California confirms its status as a leader in American sustainability, becoming the first US state ever to ban plastic bags.
A silent battle was being fought in California. Eclipsed by the much noisier national elections and by international climate talks, the Plastic Bag Veto Referendum went largely unnoticed, at least by outsiders. The measure was first proposed more than a year ago but was put on hold as California’s secretary of state’s office announced that a referendum to overturn the measure will be held. The referendum was decided after a trade group, the American Progressive Bag Alliance (APBA) submitted over 500,000 signatures. According to California’s law, a referendum must be held if this happens.
“It’s outrageous that California legislators voted to kill California jobs just to line the pockets of big grocers and their labor union supporters,” the APBA said back then. “But the APBA is proud to defend these workers and we remain confident California voters will reject the bag ban scam at the ballot box in November 2016.”
Well, despite a $6 million campaign waged by the APBA and other out-of-state plastic bag industry, California’s voters still wanted to ban plastic bags – though narrowly, with 51.97% in favor to 48.03% opposed. The plastic bag industry wanted to protect its profits and invested heavily into the campaign, but it simply wasn’t enough.
“California voters have taken a stand against a deceptive, multi-million dollar campaign by out-of-state plastic bag makers,” said Californians Against Waste (CAW) campaign co-chair, Mark Murray. “This is a significant environmental victory that will mean an immediate elimination of the 25 million plastic bags that are polluted in California every day, threatening wildlife.”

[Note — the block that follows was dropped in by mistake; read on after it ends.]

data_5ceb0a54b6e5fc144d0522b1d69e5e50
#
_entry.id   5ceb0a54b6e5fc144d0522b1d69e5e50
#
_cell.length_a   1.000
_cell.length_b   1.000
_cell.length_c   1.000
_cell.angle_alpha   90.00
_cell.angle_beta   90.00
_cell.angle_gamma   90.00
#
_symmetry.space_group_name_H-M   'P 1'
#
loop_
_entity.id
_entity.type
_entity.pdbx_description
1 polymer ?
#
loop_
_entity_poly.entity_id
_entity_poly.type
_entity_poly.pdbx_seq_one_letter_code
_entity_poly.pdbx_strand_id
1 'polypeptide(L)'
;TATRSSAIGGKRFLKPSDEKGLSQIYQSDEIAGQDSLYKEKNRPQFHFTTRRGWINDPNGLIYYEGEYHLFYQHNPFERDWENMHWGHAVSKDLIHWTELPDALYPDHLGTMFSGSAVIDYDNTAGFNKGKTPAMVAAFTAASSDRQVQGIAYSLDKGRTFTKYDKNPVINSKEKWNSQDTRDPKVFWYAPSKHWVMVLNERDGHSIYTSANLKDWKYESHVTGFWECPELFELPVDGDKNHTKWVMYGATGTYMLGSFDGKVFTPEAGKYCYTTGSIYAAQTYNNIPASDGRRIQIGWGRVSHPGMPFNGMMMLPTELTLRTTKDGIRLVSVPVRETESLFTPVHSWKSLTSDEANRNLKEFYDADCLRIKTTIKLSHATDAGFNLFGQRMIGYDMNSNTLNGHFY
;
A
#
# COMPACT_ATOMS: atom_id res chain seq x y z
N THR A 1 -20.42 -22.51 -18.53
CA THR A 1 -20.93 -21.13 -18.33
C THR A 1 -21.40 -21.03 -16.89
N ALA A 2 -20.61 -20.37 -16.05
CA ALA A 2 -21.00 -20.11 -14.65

California isn’t the only place in the US where plastic bags aren’t allowed. In 2015, Hawaii entered into a de facto ban on non-biodegradable bags because all of its counties banned the bags – though the measure wasn’t technically implemented state-wide while Washington, D.C., prohibited non-recyclable plastic carryout bags in 2009. Numerous other US cities and municipalities also outlawed the use of plastic bags, but a nation-wide ban still seems far away.
In many countries of the world, there has been a phase-out of lightweight plastic bags. Single-use plastic shopping bags were traditionally given to customers, but national and subnational governments are taking measures to stop plastic waste and are targeting these bans. Among others, Morocco, Italy, Bangladesh and the Netherlands have banned plastic bags. Meanwhile, countries like Germany, China, and the UK have implemented taxes on plastic bags, which also helps to reduce consumption, though not totally. A mere 5 pence tax in the UK has led plastic bag usage to plummet by 70-80%. Every year, in the UK alone, this small tax keeps billions of plastic bags from being used. Reducing emissions does little for us if we don’t also ensure a more efficient way to use materials – and reducing plastic waste is a key component of a sustainable future.